In March 2014, the Interior Ministry stated that authorities had deported over 370,000 foreign migrants and that 18,000 others were in detention. Thousands of workers were returned to Somalia and other states where they were at risk of human rights abuses, with large numbers also returned to Yemen, in order to open more jobs to Saudi Arabians. Many migrants reported that prior to their deportation they had been packed into overcrowded makeshift detention facilities where they received little food and water and were abused by guards.
The Saudi Arabian authorities continue to deny access to independent human rights organisations like Amnesty International, and they have been known to take punitive action, including through the courts, against activists and family members of victims who contact Amnesty.
Raif Badawi was sentenced to 1000 lashes and 10 years in prison for using his liberal blog to criticise Saudi Arabia’s clerics. He has already received 50 lashes, which have reportedly left him in poor health.
Carsten Koall/Getty Images
Dawood al-Marhoon was arrested aged 17 for participating in an anti-government protest. After refusing to spy on his fellow protestors, he was tortured and forced to sign a blank document that would later contain his ‘confession’. At Dawood’s trial, the prosecution requested death by crucifixion while refusing him a lawyer.
Ali Mohammed al-Nimr was arrested in 2012 aged either 16 or 17 for participating in protests during the Arab spring. His sentence includes beheading and crucifixion. The international community has spoken out against the punishment and has called on Saudi Arabia to stop. He is the nephew of a prominent government dissident.
“It’s worrying that ministers appeared to go largely under the radar to set the project it up, even at a time of huge public concern at the UK’s overly-cosy relationship with Saudi Arabia.
“When details began to trickle out, the UK government was still trying to defend the project even after the blogger Raif Badawi was taken out of a Saudi prison cell and publicly flogged and even as the Saudi authorities carried out dozens of executions.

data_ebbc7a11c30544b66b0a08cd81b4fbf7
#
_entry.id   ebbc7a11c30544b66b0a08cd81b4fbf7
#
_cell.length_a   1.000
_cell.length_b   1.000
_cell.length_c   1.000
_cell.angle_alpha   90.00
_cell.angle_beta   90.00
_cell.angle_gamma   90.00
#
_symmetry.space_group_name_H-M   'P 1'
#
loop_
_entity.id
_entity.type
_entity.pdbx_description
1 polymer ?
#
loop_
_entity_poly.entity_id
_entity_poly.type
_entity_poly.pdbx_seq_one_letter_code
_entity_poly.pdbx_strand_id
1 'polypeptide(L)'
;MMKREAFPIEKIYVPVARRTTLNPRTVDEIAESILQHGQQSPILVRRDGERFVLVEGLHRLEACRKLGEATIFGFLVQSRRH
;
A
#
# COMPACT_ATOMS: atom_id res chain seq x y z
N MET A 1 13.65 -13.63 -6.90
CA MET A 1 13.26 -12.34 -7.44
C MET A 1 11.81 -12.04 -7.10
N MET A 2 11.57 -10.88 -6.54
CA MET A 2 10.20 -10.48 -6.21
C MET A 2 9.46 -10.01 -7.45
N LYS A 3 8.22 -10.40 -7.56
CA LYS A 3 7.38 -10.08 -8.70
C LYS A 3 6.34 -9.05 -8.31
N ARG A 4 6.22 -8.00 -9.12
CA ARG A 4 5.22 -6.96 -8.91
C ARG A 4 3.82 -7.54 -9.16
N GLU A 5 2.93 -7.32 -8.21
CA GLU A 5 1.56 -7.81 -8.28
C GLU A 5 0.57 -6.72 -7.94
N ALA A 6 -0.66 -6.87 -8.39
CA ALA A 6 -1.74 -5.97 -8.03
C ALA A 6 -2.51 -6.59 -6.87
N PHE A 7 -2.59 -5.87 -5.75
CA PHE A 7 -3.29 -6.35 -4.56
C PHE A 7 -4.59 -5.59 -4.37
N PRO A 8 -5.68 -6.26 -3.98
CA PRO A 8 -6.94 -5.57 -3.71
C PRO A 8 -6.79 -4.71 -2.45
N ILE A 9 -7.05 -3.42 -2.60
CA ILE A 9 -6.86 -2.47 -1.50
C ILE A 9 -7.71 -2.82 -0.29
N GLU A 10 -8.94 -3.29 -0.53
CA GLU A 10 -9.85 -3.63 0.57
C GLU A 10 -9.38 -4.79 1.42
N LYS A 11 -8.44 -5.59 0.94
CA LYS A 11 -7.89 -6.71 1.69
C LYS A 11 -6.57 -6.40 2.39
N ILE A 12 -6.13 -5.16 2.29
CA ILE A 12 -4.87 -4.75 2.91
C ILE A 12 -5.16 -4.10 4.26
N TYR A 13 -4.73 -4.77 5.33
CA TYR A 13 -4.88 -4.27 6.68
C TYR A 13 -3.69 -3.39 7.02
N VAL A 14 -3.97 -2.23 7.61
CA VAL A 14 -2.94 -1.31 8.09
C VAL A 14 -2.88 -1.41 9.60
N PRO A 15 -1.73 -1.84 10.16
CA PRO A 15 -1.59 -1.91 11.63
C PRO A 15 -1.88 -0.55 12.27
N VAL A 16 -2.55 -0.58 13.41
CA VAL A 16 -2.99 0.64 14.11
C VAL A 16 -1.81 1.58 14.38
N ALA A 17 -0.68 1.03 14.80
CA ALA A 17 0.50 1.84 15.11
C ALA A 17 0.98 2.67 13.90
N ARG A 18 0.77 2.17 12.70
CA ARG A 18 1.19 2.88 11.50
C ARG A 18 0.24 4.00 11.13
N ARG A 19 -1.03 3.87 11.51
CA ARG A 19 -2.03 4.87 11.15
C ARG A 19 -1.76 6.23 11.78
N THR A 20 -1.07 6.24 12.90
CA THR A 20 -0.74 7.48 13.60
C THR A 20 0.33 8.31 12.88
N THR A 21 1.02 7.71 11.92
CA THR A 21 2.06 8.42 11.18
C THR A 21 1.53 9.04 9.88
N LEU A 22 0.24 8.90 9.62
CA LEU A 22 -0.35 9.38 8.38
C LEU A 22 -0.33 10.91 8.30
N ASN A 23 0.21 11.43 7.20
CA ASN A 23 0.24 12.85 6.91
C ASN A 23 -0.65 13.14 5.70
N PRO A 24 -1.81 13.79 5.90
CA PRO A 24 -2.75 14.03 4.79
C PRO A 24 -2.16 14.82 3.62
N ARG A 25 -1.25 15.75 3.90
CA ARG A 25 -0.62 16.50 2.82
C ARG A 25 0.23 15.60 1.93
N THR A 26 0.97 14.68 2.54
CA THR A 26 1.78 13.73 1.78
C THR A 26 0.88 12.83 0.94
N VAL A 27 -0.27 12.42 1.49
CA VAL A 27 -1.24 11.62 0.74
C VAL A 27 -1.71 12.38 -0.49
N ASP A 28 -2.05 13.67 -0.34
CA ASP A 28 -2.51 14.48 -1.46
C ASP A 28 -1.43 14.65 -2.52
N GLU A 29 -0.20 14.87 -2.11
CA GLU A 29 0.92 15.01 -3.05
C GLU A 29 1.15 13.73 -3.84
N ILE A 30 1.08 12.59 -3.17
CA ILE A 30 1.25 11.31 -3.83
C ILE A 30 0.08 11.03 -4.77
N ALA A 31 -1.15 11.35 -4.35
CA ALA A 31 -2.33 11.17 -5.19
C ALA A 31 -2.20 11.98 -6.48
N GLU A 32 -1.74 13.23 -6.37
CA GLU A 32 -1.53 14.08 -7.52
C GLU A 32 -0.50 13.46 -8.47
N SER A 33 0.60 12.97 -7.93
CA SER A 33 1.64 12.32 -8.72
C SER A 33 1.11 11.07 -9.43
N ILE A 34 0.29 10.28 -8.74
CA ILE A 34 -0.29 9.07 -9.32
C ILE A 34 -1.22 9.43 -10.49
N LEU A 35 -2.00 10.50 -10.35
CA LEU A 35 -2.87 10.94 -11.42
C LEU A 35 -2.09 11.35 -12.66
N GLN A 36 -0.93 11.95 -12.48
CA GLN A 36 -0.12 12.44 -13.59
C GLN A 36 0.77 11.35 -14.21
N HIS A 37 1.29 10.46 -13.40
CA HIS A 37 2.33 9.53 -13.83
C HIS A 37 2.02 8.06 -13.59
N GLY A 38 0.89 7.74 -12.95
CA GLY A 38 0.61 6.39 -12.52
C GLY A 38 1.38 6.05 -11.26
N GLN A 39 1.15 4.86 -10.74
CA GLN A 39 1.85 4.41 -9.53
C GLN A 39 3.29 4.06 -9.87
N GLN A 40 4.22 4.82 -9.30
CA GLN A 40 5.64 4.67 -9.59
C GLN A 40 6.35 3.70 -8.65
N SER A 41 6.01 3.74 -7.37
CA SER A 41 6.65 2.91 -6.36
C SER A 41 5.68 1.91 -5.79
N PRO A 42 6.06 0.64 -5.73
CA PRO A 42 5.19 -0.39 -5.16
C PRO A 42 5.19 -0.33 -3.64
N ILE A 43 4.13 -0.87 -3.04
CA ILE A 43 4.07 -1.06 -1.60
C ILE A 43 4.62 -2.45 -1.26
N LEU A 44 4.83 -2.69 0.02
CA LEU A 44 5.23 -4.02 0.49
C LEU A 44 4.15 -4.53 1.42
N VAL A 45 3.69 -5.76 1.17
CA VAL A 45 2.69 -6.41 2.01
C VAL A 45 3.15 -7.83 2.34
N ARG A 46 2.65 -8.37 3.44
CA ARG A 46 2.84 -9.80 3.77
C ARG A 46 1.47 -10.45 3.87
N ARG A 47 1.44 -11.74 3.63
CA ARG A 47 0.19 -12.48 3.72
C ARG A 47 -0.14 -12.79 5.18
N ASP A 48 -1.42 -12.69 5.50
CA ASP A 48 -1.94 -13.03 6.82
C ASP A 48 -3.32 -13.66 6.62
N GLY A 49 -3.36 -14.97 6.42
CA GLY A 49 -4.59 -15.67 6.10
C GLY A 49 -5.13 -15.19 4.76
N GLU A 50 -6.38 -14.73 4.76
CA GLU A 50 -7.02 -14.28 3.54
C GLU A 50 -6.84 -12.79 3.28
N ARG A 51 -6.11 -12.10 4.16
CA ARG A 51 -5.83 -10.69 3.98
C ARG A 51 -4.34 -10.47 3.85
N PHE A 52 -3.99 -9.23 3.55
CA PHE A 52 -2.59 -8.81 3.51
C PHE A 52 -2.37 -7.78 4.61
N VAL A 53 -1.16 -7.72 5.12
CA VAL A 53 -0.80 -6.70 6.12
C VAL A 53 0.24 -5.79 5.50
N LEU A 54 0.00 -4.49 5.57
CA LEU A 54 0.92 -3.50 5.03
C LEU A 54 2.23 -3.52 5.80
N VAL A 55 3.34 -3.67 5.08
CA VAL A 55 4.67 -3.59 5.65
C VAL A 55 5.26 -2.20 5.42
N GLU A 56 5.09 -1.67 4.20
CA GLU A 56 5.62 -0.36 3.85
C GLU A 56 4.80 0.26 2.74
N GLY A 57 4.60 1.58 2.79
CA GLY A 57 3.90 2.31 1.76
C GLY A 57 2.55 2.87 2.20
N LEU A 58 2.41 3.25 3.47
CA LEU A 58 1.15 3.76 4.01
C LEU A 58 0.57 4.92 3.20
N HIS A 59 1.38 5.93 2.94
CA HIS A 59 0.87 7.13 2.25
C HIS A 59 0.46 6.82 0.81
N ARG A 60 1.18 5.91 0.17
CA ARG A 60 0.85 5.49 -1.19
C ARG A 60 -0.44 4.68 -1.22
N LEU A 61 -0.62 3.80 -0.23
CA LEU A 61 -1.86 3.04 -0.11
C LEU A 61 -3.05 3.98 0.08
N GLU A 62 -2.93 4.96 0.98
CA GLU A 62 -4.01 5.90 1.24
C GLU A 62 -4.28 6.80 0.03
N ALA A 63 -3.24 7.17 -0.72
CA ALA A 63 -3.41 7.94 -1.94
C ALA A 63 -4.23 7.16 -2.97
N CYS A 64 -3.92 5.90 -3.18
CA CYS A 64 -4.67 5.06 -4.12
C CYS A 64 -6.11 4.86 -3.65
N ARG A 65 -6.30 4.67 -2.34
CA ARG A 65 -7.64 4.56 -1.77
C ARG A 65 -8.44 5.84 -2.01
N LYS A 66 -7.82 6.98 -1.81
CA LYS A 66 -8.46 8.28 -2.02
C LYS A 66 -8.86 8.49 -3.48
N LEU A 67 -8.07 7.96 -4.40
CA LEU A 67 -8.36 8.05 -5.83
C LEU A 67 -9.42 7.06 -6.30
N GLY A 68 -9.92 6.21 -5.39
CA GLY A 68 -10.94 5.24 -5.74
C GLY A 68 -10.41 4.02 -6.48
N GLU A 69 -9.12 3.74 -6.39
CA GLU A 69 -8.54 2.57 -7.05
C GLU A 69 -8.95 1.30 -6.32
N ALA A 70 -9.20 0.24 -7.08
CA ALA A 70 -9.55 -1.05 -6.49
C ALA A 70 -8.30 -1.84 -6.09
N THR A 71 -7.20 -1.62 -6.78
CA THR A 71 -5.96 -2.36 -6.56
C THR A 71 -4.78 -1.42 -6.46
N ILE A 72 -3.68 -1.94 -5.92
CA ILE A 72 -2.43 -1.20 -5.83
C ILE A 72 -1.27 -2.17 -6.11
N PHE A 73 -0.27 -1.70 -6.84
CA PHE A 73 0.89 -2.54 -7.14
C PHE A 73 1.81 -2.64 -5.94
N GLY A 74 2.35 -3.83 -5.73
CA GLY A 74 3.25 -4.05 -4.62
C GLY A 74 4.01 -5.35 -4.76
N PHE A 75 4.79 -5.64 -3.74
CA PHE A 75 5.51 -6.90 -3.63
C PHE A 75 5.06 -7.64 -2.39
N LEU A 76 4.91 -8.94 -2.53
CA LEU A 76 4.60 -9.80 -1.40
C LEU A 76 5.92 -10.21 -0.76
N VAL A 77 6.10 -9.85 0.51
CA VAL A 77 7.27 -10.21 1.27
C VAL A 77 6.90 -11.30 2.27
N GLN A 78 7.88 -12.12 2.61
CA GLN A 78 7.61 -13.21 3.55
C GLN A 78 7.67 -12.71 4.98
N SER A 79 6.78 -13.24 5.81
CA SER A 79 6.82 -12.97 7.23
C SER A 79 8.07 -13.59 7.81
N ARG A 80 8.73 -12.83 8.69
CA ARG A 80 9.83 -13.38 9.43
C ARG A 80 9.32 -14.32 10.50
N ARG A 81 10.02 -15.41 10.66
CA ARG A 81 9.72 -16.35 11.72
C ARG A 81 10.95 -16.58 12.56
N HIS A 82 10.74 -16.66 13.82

“The last thing the UK should ever have been doing was trying to make money out of overseas justice systems that tolerate secret detention, torture, corporal punishment and executions.”
Announcing the decision to drop the bid last year, the Prime Minister’s official spokeswoman said:
“This bid to provide the additional training to Saudi Arabia has been reviewed and the government has decided that it won’t be proceeding with the bid.
“The review has been on-going following the decision that was announced earlier in September to close down the Just Solutions International branch of the Ministry of Justice that was providing some of these services.”
“We will continue to engage and work with the Saudis on human rights issues, political reform and will continue to raise concerns where we have them.”
Labour leader Jeremy Corbyn said Mr Cameron had been “shamed” into a U-turn.
“Why on earth was it set up in the first place? We should be sending a strong message to repressive regimes that the UK is a beacon for human rights and that this contract bid is unacceptable in the 21st century, and would damage Britain's standing in the world,” he said.
The Saudi Arabian justice system makes routine use of crucifixion, beheadings, and lashes.
Amnesty International says the country has executed 175 people over the last year. Crimes punishable by death under Saudi’s penal code include adultery.
Despite the about-face on the prisons contract, the UK still sells billions of pounds worth of arms to Saudi Arabia.
Between May 2010 and May 2015 the Coalition government licenced almost £4bn in arms to the regime, according to figures obtained by the Campaign Against the Arms Trade.
Saudi is currently involved in a military operation in Yemen, where a “humanitarian disaster” is unfolding, according to the United Nations.Reuse content